The Bishop’s Palace, an ornate Victorian castle that was named as one of the 100 most important buildings in America, is Galveston’s grandest and best known buildings. With intricately carved ornaments of rare wood, bronze dragons, sparkling stained glass windows, and a pure silver fireplace, the home is a showcase of masterful architectural design. Just looking at the pictures online, I knew this would be a delight for me, but my children were slightly less excited about the visit. In fact, I think one of them might have used the word “torture.” Although I put on my brave face and promised candy (yes, I bribe my children), I was a bit worried it might be torture for me, as well. Intricate carvings and inlaid metal décor and small children rarely go well together.
Determined to grit through for the sake of getting a few great pictures, I gave my best “keep your hands to yourself speech” and climbed the winding staircase from the basement to the main floor of the house. Entering the wood-inlaid foyer that shined with prisms of colorful stained glass was the breathtaking experience that I had hoped it would be, but as far as breath was concerned, I was still holding mine as tightly as I was holding the little hand of my four year old.
Just as I turned to try to grab a photo of the soaring foyer, the little hand slipped from mine. In panic, I was sure he would touch something valuable and we would have a one way ticket to a cranky docent kicking us out with a stern look and a snide comment. I was already practicing my apology in my head, when I noticed that he was kneeling next to what looked like a small suitcase full of toys in an obscure corner of the foyer. Inside the suitcase was a small child friendly description of the architecture of the home and some building blocks. The instructions offered an encouragement for kids to build a structure of their own as they enjoyed the architecture around them.
As my son plopped down in the middle of the extravagant foyer like it was a preschool playroom, I was filled with a sense of surprise, relief, and plain old gratitude. Not only could my son now enjoy the home in a way that was meaningful for him, but I now had a few minutes to enjoy the home myself. Inside the box of blocks, I found a laminated flip chart with pictures that served as an “Eye-Spy” for each room. My eight year old was happy to grab the pictures and search for the real item that matched in the intricate décor of the house. Two wiggly kids were suddenly transformed into willing participants.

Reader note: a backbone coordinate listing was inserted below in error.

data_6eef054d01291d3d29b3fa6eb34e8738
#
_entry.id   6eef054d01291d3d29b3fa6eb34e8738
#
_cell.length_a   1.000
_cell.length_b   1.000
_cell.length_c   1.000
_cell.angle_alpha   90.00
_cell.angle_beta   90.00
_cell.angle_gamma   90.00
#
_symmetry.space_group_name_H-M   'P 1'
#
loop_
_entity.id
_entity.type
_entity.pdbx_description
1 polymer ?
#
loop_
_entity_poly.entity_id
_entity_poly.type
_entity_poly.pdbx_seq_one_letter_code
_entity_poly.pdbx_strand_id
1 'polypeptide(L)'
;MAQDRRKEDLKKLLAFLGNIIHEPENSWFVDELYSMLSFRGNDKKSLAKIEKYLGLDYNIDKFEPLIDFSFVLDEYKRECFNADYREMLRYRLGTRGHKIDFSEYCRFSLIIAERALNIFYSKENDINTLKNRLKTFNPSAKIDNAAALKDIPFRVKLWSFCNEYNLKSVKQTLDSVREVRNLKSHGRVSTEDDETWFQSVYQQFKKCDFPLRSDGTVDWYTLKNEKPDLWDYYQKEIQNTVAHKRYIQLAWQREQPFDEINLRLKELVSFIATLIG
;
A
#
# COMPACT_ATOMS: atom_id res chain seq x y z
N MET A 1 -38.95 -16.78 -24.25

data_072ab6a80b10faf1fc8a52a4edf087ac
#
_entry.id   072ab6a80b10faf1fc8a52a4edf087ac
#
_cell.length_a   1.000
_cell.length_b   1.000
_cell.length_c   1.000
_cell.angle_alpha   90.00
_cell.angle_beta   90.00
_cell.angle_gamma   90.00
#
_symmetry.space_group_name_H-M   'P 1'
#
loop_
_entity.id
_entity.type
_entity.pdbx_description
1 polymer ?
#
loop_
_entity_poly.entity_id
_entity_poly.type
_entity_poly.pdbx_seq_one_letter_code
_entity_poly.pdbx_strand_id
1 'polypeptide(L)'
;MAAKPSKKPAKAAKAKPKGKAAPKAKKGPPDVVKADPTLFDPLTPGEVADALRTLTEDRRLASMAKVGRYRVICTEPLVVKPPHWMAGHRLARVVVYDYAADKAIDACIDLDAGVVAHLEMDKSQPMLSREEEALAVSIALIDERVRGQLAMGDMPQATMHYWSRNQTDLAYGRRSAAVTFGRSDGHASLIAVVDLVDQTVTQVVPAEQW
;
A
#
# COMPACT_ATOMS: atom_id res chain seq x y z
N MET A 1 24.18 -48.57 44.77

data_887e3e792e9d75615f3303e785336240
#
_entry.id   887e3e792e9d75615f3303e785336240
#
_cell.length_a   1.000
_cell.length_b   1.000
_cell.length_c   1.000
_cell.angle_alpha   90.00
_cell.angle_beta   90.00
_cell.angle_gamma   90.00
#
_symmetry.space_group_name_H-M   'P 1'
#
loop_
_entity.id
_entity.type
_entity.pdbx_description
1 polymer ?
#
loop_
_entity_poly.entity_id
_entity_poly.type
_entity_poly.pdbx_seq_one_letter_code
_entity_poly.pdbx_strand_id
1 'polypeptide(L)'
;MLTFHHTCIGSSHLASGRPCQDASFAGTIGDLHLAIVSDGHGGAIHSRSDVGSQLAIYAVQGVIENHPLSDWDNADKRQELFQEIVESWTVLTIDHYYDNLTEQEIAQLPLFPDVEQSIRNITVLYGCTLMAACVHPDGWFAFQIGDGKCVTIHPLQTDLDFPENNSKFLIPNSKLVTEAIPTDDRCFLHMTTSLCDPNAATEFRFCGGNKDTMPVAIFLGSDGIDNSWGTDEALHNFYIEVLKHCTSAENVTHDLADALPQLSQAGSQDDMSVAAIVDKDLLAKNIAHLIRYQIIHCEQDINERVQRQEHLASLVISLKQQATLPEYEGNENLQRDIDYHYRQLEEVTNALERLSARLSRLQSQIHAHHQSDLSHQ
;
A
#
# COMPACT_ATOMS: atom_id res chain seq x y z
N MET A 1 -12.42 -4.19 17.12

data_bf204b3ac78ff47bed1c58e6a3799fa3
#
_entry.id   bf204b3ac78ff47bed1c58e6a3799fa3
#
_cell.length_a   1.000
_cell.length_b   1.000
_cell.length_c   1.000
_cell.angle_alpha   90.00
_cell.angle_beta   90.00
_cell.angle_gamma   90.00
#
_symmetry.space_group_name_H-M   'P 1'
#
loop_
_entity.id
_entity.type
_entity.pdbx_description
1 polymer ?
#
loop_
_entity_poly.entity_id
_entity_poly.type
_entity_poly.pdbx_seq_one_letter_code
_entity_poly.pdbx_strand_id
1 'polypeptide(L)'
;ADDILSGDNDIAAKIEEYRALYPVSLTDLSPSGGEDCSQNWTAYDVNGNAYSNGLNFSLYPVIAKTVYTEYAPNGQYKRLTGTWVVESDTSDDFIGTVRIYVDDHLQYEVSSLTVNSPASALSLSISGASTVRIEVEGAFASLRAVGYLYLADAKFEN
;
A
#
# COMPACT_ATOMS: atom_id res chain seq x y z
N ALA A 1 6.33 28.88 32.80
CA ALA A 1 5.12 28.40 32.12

As we moved from room to room, the younger kids made a beeline for the little suitcase that was waiting in the corner. Each suitcase had an Eye-Spy booklet for the room and some sort of hands-on activity that related to the surroundings. At first, I thought of these as only a diversion for the kids, but as we explored more, I realized that the carefully designed boxes were actually a clever way to allow kids to connect to the home. In the music room, instruments were included in the box. It was delightful to hear the instruments echoing off the dark, wooden walls as a reminder that children’s voices and activities would have been present in the home when it was inhabited by a family in the 1900’s. In the butler’s pantry, a set of plastic dishes was sitting next to a sink to be washed. My little guy launched into an elaborate imaginative play that involved washing the dishes and setting them on the table for a meal. As he played, many people who had come to the house to see the grand architecture paused in their self-guided tour to watch a little boy playing house. The human element of someone using the house as as it was originally intended, was somehow more interesting than just walking through beautifully staged, but silent rooms.
At the end of the tour, my camera card was full of pictures, and although I had entered the house with worry, my heart was full of happiness. Everyone had enjoyed the experience thanks to the welcome invitation for children to explore in an age appropriate way. So often, historical sites become static and stodgy locations that children are not able to understand and therefore, do not enjoy. This house was even more grand and magnificent in my eyes for finding a way to include and engage children in what might otherwise be a boring and “torturous” tour.
~ Galveston CVB provided our family with passes to visit the Bishop Palace while we were in Galveston, They did not require that I express a particular viewpoint and all opinions are my own.~